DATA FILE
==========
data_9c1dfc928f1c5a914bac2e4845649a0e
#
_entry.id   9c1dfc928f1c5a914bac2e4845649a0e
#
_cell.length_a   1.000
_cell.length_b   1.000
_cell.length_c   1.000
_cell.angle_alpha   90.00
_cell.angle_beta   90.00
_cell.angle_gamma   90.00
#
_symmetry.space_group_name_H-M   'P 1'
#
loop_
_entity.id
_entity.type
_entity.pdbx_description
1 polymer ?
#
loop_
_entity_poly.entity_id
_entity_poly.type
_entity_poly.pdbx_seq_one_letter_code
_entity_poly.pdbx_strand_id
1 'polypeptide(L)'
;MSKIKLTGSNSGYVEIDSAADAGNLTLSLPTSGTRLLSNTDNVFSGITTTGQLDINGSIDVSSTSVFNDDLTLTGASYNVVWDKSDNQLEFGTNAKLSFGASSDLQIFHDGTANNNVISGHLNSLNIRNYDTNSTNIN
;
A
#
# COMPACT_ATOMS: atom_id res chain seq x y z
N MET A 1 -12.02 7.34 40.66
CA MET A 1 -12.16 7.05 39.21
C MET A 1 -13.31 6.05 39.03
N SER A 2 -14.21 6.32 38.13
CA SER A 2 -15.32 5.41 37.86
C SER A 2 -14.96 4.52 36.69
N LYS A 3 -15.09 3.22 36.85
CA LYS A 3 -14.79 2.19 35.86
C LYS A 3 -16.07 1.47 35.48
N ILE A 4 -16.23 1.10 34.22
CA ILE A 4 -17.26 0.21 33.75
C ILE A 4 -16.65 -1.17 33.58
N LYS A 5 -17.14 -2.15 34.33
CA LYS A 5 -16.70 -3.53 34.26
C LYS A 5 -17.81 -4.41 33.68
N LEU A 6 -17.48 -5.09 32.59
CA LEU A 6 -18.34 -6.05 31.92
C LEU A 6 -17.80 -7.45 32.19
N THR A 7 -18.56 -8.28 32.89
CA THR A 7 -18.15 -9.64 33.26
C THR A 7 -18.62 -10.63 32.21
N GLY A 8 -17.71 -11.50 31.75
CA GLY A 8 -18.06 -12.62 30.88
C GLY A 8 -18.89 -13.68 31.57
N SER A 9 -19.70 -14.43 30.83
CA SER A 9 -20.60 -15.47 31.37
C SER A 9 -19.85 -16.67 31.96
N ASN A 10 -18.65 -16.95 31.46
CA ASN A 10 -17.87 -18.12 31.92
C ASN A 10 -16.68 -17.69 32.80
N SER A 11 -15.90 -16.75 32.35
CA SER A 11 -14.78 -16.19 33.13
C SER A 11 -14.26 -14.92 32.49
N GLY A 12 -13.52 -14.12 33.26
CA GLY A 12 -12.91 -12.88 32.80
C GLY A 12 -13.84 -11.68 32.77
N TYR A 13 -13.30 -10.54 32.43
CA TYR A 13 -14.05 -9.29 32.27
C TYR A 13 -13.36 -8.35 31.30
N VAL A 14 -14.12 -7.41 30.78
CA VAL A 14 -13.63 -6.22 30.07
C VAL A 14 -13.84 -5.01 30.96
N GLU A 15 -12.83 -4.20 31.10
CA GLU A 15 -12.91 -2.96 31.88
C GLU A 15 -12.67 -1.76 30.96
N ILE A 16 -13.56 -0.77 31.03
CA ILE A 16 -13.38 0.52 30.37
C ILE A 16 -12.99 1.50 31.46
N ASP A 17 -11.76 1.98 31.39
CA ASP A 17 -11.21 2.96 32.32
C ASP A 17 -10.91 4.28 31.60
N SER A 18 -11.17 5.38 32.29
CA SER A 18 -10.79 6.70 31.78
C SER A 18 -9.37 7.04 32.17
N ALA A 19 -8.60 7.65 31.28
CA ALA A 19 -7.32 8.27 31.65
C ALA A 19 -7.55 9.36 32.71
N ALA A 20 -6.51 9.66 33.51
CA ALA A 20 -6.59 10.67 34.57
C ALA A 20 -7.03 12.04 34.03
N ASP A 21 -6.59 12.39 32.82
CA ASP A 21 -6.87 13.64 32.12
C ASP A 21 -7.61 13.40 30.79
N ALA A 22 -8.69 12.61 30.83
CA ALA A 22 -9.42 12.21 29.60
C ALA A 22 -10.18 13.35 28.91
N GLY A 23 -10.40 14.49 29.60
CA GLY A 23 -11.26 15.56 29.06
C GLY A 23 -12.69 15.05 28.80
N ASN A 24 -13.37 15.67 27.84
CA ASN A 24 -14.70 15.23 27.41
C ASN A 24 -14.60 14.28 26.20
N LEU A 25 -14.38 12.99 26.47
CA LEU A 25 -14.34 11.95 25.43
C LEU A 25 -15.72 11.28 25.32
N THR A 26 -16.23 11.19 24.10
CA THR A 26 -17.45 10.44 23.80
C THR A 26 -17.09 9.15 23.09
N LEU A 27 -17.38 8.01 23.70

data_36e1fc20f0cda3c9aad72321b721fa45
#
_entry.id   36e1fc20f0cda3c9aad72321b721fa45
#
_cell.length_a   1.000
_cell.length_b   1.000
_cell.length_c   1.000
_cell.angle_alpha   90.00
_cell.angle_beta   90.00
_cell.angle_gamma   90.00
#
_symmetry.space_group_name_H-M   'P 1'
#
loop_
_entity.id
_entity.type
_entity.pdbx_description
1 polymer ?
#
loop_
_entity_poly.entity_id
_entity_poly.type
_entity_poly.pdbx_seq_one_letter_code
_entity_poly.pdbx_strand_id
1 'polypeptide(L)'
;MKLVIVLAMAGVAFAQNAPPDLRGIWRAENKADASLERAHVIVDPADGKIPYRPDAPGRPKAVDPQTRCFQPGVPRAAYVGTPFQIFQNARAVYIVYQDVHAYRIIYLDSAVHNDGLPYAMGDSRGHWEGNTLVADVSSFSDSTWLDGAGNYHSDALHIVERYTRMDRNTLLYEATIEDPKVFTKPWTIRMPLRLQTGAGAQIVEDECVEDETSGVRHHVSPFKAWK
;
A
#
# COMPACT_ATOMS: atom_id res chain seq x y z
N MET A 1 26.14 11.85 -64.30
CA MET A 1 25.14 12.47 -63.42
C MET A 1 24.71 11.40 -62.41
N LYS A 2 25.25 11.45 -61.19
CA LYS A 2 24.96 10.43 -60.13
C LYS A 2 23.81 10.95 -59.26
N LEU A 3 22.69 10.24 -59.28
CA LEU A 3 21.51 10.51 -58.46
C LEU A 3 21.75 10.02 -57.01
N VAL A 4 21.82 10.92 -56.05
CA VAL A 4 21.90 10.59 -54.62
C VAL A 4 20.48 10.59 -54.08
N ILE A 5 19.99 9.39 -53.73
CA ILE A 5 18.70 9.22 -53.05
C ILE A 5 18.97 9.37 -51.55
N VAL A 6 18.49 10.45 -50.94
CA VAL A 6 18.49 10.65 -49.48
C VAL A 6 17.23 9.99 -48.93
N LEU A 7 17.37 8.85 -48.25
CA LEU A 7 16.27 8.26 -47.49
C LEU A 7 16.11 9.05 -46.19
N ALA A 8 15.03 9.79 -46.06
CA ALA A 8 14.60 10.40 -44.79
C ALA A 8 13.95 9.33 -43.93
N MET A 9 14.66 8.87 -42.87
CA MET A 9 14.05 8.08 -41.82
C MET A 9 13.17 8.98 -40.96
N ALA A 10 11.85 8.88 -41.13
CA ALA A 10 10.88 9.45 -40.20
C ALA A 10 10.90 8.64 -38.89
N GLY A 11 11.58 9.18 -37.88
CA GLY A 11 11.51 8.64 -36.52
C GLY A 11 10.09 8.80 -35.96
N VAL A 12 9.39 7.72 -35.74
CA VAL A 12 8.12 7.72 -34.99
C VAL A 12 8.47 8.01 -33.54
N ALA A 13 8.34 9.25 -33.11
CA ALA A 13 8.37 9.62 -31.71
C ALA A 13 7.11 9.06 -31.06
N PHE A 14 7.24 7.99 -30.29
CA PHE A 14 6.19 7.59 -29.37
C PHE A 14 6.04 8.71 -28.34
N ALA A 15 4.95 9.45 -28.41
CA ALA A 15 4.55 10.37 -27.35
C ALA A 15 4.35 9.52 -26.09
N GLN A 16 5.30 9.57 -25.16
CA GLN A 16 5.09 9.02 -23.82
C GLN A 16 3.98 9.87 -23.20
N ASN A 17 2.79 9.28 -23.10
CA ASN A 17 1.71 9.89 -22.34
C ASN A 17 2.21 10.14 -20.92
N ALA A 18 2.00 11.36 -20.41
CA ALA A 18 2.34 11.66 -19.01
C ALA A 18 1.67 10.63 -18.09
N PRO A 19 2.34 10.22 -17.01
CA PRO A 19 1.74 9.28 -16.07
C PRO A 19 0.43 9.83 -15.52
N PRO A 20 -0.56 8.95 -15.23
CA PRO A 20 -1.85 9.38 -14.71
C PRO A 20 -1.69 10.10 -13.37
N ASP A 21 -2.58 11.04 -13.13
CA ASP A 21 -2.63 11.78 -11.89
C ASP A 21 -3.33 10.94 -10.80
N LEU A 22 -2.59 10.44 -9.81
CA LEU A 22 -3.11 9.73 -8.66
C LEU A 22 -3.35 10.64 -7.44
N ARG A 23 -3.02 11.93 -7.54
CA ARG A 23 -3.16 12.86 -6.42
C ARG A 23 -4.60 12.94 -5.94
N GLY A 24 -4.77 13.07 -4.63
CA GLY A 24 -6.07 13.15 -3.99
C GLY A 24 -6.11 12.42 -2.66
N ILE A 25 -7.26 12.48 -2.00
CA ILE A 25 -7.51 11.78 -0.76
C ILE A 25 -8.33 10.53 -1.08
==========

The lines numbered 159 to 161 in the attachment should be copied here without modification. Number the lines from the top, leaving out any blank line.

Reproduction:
CA LEU A 7 16.27 8.26 -47.49
C LEU A 7 16.11 9.05 -46.19
N ALA A 8 15.03 9.79 -46.06